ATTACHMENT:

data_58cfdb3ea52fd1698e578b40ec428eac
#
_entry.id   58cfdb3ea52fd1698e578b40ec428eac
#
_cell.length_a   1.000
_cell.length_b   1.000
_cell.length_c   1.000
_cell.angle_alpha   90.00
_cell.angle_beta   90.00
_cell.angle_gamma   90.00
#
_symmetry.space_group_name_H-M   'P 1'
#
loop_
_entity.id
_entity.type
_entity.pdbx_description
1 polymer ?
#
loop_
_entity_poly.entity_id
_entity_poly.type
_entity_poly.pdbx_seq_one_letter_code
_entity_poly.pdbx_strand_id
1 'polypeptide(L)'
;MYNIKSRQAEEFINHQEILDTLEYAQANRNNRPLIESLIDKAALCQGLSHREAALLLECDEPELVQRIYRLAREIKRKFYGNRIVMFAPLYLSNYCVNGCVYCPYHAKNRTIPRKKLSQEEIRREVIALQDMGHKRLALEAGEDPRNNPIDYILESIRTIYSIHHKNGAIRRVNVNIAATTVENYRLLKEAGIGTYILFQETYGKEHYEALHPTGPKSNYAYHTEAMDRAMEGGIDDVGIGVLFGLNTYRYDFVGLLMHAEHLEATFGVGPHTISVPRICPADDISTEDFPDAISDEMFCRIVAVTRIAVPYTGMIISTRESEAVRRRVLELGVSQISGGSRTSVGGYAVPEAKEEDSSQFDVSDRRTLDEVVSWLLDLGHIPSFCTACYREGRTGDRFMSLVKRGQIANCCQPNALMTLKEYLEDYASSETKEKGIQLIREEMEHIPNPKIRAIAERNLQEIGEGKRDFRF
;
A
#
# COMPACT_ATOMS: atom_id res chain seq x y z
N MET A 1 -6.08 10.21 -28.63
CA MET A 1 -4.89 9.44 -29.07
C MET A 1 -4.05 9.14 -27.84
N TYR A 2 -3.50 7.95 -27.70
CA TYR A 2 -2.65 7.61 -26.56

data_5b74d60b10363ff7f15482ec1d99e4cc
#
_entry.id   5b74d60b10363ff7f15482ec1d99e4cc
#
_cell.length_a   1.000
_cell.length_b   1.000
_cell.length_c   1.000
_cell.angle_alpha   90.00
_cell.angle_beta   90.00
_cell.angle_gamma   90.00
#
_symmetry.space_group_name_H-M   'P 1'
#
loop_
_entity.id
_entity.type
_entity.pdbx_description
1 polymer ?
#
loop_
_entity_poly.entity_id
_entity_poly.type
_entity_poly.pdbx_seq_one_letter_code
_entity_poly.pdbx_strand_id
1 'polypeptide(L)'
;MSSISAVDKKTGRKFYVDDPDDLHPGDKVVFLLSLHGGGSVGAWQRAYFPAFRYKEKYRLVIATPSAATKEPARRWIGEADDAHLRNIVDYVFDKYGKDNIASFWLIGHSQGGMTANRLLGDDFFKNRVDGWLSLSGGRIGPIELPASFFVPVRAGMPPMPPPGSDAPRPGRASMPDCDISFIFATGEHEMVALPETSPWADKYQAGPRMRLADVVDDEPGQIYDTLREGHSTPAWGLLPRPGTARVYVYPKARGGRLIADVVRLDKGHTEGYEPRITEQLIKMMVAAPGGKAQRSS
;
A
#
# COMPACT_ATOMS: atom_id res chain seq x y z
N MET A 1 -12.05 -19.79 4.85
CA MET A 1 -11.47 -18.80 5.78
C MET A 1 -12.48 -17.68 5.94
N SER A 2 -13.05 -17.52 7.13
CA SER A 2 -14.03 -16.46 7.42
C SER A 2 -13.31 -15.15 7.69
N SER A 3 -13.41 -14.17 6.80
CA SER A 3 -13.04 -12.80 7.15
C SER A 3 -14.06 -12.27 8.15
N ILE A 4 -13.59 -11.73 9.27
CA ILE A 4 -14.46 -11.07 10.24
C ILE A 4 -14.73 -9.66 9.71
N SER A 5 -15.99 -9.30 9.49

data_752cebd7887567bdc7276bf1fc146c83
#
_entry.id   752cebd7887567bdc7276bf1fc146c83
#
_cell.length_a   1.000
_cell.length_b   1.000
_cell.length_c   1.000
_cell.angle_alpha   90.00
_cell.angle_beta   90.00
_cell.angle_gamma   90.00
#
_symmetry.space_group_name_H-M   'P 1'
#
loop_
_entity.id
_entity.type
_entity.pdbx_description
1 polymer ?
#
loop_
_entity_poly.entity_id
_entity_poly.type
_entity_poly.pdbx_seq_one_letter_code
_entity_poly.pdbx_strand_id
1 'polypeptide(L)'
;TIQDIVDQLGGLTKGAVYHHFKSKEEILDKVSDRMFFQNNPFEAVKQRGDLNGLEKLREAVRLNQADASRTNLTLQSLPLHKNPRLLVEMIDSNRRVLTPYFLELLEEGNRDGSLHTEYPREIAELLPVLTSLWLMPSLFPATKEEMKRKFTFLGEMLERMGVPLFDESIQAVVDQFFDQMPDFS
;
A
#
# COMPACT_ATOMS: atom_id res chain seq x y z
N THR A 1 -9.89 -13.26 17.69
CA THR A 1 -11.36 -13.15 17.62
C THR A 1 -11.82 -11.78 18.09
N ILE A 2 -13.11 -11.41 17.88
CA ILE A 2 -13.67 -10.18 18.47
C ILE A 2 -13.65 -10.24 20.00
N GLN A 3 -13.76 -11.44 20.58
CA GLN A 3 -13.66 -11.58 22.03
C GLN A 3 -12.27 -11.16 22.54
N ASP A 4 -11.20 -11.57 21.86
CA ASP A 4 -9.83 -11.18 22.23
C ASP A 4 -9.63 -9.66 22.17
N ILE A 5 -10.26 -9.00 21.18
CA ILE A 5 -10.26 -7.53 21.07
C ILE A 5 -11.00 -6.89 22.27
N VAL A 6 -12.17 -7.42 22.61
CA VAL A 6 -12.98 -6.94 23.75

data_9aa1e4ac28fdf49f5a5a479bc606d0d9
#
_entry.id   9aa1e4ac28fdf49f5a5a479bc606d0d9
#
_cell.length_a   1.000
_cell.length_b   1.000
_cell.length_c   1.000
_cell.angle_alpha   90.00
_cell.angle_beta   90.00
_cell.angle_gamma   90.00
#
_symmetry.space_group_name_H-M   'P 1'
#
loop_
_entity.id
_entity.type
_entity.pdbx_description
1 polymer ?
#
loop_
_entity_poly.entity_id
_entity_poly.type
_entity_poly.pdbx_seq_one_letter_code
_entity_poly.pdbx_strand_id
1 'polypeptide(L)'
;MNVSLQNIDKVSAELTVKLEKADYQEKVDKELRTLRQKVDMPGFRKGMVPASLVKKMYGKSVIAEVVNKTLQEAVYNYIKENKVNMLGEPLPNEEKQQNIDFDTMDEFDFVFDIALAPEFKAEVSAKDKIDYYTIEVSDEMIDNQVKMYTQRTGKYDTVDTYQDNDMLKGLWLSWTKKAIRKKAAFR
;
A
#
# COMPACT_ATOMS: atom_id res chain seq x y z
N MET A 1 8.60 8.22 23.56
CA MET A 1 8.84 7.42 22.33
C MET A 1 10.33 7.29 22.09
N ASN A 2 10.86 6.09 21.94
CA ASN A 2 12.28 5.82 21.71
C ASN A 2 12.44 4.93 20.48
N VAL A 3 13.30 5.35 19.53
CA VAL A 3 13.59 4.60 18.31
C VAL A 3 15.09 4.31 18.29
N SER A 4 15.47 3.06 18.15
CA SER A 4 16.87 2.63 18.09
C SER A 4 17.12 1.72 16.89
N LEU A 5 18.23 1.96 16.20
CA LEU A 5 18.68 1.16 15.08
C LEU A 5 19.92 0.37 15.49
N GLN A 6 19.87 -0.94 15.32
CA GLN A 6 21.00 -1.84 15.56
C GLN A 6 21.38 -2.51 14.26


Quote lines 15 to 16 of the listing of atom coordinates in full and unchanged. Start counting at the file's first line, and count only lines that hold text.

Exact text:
_entity.id
_entity.type